The cookies I found on a survey of several dozen large sites, including government, education, e-commerce, and media, fell into two general categories — social media and advertising. Among the most frequently seen social media connections were the usual suspects: Google, Facebook, Twitter, LinkedIn, and YouTube. These guys are collecting and ‘monetizing’ our data. Google Analytics is commonly used to tell site owners who is visiting their site, so you’ll often see cookies for that. They’re collecting and selling data too. So are DoubleClick and Google which power most web advertising campaigns. The rest of the rabble just like to know where you’ve been, so they can add it to your profile and sell it to advertisers and other interested parties.
If you want to take this voyage of discovery for yourself, download the Lightbeam add-on for Firefox and follow the simple instructions for use. I guarantee you’ll be fascinated. You can also try the cookie experiment (perhaps on a browser you don’t use that often if you’re afraid of disrupting other services). Close all tabs, clear cookies, then load one site, and go back and look at your cookies. Did your chosen site dump a few or a lot? Repeat with other sites you like. It’s highly educational. Even if you don’t clear all your cookies, you might enjoy seeing what’s already on your computer. So many tracking beacons, each one phoning home…
Information is power, and unaccountable Internet companies should probably be prevented from knowing everything there is to know about us. Simply giving our data to them because we don’t understand what they’re doing is not going to prevent them from misusing that data in the future. Hell, they’re misusing it now. Capitulation is the easy path and very likely the one we’ll collectively take, but like all abdications of that sort, we’ll almost certainly regret it in time. Or not.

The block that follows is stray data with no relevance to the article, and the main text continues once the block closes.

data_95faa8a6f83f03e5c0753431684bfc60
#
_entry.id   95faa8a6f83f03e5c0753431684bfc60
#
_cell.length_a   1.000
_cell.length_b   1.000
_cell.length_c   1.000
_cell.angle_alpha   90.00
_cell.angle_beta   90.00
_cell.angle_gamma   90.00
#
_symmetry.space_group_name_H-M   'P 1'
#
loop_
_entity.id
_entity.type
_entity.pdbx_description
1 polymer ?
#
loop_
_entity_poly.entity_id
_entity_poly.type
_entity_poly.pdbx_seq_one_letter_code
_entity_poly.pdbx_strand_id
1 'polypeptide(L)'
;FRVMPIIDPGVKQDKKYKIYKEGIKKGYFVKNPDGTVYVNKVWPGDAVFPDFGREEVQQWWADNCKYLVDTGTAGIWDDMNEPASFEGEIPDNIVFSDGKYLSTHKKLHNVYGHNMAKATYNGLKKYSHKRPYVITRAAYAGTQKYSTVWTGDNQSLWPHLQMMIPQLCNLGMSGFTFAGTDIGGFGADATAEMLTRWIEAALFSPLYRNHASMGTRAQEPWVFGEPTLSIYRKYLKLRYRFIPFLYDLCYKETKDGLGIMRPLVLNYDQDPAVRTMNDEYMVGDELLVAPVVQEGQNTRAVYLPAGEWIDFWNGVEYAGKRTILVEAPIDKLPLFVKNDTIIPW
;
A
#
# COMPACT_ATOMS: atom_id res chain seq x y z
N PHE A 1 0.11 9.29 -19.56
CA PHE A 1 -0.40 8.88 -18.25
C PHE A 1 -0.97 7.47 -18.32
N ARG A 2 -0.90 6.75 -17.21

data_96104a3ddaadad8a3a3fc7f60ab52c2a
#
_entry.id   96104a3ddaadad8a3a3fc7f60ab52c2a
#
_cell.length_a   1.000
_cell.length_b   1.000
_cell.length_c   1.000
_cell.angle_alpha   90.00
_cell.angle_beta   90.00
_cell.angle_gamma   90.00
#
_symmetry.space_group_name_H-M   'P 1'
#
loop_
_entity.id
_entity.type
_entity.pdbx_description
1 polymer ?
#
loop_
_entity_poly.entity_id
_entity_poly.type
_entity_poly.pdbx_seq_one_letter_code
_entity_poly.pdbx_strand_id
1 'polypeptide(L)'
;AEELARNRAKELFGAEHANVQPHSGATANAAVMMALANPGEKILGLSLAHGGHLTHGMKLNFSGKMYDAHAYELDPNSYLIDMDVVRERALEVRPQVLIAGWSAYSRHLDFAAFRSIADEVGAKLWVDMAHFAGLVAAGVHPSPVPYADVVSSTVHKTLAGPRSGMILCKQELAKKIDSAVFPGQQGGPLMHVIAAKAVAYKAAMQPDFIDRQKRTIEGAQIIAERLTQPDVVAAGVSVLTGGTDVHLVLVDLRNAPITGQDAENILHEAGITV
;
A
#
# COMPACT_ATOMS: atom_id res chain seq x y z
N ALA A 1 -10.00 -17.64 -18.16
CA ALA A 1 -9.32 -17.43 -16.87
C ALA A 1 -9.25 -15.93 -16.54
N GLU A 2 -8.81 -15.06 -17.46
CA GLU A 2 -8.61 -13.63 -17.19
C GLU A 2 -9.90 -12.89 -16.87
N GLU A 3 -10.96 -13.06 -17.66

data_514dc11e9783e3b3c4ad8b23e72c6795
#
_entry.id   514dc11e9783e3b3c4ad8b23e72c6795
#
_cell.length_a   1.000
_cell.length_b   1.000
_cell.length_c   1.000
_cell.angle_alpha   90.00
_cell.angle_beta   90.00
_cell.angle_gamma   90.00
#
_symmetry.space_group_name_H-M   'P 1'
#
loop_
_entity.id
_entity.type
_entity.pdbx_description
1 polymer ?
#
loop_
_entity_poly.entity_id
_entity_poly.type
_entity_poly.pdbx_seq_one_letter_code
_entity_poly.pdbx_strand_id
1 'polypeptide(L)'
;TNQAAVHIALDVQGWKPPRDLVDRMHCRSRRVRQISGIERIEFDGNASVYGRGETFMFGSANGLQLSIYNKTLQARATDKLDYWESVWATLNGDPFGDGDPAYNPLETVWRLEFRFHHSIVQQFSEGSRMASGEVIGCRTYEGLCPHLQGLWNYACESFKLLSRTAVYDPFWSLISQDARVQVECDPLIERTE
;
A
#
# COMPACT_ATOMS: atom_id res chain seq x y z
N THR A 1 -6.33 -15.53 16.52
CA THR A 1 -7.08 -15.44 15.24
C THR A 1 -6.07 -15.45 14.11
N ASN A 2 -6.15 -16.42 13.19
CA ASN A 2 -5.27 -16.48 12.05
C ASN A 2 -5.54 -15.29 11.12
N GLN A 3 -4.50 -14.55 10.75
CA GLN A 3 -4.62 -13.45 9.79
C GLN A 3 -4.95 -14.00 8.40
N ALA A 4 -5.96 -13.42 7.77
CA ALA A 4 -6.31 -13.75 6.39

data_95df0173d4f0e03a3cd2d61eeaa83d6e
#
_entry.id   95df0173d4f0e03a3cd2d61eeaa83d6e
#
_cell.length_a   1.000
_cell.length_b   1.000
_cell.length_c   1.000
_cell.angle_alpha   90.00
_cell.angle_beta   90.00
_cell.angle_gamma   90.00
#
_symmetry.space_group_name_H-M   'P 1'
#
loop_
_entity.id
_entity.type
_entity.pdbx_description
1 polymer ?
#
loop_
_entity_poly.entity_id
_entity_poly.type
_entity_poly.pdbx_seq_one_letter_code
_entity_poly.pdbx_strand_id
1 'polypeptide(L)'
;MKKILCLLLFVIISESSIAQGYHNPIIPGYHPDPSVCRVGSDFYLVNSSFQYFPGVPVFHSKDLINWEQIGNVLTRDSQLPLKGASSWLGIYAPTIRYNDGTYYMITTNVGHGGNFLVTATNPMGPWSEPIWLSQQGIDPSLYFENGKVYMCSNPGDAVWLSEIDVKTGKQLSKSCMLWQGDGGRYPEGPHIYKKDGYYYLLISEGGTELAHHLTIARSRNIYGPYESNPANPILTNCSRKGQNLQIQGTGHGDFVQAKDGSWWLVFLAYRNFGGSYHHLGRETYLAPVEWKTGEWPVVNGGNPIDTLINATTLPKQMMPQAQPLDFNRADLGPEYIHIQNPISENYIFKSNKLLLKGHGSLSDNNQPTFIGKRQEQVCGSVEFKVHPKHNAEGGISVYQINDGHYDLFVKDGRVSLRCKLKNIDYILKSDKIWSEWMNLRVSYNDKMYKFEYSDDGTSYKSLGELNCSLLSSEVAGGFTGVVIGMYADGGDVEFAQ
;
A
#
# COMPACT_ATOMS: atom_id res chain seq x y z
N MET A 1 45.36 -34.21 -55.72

Happy browsing, everyone!
(Not for the faint of heart)
In my official recorded test of just how many third party sites are contacted in a typical browse of the morning news, I loaded six media sites: New York Times, Washington Post, Guardian UK, Business Insider, Brattleboro Reformer, and iBrattleboro.
Here’s what it looked like:
The big glom in the middle consists of the media sites mentioned above with the exception of iBrattleboro. If you look off to the right you’ll see a little dot with an i in it. That’s iBrattleboro. The other sites contacted over 336 third party sites just by loading their home pages.
Full disclosure regarding iBrattleboro: if there is embedded content displayed on any page, third parties will be contacted and cookies will be planted. In this test, we made sure no embedded content was displayed above the fold. Embedded content refers to things such as YouTube videos and SoundCloud files.
Speaking of cookies, in the test depicted above, I cleared all cookies before running it and then checked them after loading the six sites. There were approximately 190 companies listed, each with one or more cookies. By my estimation, there were at least 300 and probably closer to 400 cookies planted. The browser doesn’t provide an exact count. If you look at the names in the list from the first screen-load, you’ll see that many of them begin with the word ‘ad.’ That should be a clue as to their purpose, although there are others that include the word ‘predictive,’ which is less reassuring.
Click here to learn more about Lightbeam for Firefox.